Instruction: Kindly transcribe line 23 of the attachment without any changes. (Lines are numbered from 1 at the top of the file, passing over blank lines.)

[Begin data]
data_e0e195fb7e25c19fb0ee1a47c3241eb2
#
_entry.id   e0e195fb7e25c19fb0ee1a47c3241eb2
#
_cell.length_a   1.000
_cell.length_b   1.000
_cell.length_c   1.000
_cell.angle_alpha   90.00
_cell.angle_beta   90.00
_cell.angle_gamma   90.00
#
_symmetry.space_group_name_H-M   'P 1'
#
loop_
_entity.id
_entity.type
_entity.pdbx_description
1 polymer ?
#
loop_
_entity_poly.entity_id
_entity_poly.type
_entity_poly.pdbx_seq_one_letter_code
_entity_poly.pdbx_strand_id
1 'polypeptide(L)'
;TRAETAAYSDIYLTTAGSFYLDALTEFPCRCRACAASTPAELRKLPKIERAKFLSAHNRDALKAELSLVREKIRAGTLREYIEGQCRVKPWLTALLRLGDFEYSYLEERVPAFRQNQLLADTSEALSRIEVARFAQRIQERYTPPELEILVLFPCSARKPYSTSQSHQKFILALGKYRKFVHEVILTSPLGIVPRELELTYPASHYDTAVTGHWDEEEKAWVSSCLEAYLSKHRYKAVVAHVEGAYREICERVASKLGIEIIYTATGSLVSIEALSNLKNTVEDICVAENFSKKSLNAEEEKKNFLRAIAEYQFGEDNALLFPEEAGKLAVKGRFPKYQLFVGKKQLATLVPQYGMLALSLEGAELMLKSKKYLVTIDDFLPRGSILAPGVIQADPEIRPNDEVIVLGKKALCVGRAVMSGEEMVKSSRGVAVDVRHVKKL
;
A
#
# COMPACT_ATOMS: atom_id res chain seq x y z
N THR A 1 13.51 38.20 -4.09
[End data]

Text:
_entity_poly.pdbx_seq_one_letter_code